I got a banjo pin here, made from a sea shell. I thought it would be a cute accent piece next time I make it out to banjo night. :) (More details on that below.)

Melt Bar & Grilled

This local chain was probably the highlight of Mark's trip. As the name implies, Melt Bar and Grilled specializes in grilled cheese sandwiches. My co-worker Amy, who recently graduated from Kent State, recommended this restaurant.

The wait was long, both before and after we were seated, (probably because of a huge neighborhood event they were hosting that evening) but it was worthwhile.

Mark got "The Dude Abides", which had fried mozzarella sticks and meatballs. I had a bite and holy crap it was delicious. I just wouldn't want to eat one everyday or anything.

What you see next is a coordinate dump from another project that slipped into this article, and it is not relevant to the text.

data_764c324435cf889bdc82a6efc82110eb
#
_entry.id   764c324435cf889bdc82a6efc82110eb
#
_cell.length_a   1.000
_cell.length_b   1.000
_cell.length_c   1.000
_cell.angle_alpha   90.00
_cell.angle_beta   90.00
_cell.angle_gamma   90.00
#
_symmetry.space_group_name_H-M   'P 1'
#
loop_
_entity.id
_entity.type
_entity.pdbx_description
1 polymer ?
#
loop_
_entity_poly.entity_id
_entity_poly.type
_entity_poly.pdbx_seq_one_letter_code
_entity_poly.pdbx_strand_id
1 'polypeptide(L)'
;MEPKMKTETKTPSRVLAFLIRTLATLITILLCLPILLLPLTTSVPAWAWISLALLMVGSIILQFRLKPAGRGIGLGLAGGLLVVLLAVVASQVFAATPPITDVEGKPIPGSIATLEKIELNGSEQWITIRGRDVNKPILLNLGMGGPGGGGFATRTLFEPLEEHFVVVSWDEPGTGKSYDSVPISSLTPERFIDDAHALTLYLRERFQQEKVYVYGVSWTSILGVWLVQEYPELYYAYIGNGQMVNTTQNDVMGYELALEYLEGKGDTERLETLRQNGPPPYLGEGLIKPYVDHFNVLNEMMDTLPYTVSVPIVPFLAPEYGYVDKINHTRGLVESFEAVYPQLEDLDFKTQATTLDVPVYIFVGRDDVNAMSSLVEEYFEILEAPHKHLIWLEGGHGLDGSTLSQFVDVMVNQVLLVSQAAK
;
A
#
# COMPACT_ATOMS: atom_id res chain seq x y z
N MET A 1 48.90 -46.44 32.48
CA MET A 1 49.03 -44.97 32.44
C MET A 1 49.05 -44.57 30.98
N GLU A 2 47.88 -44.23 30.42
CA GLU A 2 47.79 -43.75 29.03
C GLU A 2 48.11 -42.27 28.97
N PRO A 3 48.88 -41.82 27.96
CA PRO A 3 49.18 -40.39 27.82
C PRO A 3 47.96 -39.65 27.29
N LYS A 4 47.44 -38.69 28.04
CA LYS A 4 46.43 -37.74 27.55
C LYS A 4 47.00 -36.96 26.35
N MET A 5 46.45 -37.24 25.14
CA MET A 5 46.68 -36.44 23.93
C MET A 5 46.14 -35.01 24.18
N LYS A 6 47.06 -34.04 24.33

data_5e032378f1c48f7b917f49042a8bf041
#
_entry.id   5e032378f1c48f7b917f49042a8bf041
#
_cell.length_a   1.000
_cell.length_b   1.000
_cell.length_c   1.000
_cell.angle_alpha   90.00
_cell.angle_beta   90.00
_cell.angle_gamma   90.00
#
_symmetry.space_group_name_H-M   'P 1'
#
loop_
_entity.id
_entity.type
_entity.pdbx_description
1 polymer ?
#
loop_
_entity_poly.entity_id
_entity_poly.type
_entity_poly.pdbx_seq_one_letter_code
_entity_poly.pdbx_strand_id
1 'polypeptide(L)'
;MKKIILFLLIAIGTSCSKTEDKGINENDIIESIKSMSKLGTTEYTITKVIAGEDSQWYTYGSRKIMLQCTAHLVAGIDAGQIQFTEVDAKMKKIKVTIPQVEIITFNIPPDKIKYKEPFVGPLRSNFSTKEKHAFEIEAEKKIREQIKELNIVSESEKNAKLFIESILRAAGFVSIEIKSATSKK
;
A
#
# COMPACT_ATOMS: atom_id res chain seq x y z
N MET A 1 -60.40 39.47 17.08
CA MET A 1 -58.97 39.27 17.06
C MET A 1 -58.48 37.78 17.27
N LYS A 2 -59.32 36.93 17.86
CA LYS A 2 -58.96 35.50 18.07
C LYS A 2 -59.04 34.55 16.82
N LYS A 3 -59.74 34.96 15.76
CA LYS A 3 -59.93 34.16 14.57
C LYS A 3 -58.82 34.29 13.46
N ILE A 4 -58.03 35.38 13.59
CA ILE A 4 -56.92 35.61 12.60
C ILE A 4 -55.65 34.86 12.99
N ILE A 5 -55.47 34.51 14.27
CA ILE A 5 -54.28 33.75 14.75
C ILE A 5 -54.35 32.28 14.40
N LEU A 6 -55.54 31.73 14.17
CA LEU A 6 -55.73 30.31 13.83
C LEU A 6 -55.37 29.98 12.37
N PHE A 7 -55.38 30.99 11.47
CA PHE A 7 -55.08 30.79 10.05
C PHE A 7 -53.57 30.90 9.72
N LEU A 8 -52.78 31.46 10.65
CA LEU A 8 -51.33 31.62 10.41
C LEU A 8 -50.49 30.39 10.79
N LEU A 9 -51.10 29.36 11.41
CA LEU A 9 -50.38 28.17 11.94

This may just become our regular stop in Cleveland.

(Unfortunately, all of the pictures I took of our glorious sandwiches were super dark. Just use your imagination.)


We stayed in a cheap motel, and everything went to shit Sunday morning, for lack of a better term.

We made plans to go to West Side Market, only to realize they're closed Sundays. Damn. We planned on going to a Cleveland Indians game Sunday afternoon, but a huge storm front came in and we didn't want to risk buying tickets. We tried going to a few flea markets to kill time, but most of them sucked, mostly due to the crappy weather. I also realized we hadn't made it to The Cleveland Flea the day before, which sounds like a great monthly market.

It was a sign that Cleveland is probably just worth a day trip rather than an overnight one. And I should probably plan things out a little better.

So after our series of fails, it was time for brunch.

Beachland Ballroom & Tavern